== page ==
Monday, April 30, 2007


ECHOING SILENCE. A friend gave me a book last week that I cracked open this morning. Echoing Silence, edited by Robert Inchausti, is a collection of reflections by Thomas Merton on the vocation of writing. I happened onto a comment the astute Trappist monk--one of the leading intellectual, ethical, an Christian voices of the 20th-century--had to say in 1971 about persons who turn their creative and intellectual capacities into serving militarism:

PLAYING WITH DEATH. "Here we have a whole community of intellectuals, scholars who spend their time playing out 'scenarios' and considering 'acceptable levels' in megadeaths... One proves one's realism along with one's virility by toughness in playing with global death. It is in this playing with death, however, that brings into the players' language itself the corruption of death: not physical but mental and moral extinction. And the corruption spreads from their talk, their thinking, to the words and minds of everybody."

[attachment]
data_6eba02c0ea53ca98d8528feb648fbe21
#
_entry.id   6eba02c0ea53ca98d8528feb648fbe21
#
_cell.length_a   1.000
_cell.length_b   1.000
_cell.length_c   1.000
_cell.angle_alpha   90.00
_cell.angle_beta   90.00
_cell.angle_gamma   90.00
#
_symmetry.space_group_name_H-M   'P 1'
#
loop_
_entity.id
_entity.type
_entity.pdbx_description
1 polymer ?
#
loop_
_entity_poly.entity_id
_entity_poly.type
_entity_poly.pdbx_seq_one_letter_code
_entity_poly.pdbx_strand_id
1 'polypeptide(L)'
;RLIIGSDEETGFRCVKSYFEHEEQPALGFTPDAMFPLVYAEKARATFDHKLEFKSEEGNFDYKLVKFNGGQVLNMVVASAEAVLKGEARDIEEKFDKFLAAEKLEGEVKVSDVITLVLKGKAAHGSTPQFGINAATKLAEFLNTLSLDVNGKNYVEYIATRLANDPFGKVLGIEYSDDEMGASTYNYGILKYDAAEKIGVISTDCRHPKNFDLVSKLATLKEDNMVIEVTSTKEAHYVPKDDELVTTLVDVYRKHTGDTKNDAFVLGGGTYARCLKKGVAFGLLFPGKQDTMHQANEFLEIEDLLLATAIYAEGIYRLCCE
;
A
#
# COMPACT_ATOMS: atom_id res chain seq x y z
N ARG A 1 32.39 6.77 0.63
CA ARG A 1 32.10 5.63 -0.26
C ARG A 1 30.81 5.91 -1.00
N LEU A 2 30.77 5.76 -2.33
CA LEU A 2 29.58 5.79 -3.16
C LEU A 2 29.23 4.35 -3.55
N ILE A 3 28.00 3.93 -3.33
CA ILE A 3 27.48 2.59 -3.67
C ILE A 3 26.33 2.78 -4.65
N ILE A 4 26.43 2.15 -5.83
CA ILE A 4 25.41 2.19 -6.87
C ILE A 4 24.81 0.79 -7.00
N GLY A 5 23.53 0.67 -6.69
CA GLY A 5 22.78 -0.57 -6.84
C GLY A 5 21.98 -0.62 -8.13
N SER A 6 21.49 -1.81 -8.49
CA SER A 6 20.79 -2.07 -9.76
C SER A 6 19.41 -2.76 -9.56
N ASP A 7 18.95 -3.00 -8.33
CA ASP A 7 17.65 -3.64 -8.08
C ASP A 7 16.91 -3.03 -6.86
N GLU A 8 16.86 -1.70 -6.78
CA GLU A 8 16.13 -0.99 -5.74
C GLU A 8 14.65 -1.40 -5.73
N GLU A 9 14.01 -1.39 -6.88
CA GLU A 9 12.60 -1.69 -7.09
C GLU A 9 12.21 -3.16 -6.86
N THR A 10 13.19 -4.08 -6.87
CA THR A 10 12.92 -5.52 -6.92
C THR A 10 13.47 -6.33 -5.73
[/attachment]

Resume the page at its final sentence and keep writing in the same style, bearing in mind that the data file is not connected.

BREEDING CONTEMPT. "What happens then is that the political and moral values they claim to be defending are destroyed by the contempt that is more and more evident in the language in which they talk about such things. Technological strategy becomes an end in itself and leads the fascinated players into a maze where finally the very purpose strategy was supposed to serve is itself destroyed."

SO THE WAR GAME CAN GO ON. "The ambiguity of official war talk has one purpose above all: to mask this ultimate unreason and permit the game to go on."

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